Q: I have a chess school for young kids (from 4 years old) and our great challenge is how to deal with their emotions and feelings related to winning and losing, i.e., how to face the results. Our principal goal is to improve thought habits through chess and pre-chess, but it is not easy when kids have to face competition. How can we improve our work in this way? (We are a professional chess player and a neurobiologist.)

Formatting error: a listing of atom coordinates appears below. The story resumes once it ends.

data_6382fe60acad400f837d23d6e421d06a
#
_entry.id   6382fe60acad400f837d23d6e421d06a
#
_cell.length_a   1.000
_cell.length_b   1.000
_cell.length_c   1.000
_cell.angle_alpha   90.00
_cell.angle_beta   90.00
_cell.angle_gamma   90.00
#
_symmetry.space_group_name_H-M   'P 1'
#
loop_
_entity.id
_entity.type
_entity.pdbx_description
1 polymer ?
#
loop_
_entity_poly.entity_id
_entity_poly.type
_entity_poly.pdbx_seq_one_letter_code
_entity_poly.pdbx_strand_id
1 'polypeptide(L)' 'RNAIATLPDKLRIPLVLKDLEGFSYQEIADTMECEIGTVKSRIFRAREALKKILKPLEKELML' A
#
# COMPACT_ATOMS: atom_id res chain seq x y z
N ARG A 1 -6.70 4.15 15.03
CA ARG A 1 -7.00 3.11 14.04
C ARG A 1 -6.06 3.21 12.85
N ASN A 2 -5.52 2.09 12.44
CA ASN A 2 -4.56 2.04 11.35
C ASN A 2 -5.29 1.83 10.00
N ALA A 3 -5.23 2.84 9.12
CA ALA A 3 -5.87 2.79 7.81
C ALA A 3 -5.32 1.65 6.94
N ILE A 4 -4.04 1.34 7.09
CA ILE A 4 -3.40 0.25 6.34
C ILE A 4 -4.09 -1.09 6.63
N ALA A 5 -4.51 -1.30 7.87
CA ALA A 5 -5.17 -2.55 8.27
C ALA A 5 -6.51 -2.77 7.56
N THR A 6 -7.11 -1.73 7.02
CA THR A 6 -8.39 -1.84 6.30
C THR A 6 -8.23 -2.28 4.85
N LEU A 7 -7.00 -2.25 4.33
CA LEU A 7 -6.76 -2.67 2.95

A: This sounds like a wonderful way to help kids develop both their analytic skills and some key emotional intelligence abilities, like self-management. In helping kids manage their feelings about winning and losing, you might consider using some cognitive reframing — that is, redefining the situation in a better way for them. So you might talk about how many games you played at their age, and how even when you lost you learned valuable lessons that helped you win later. Or you might help them see every game as a chance to master specific moves or sequences of moves, and that the overall outcome is not that important at this point. In other words, tell stories that help them care less about winning and losing these particular games, and make the process of learning more important.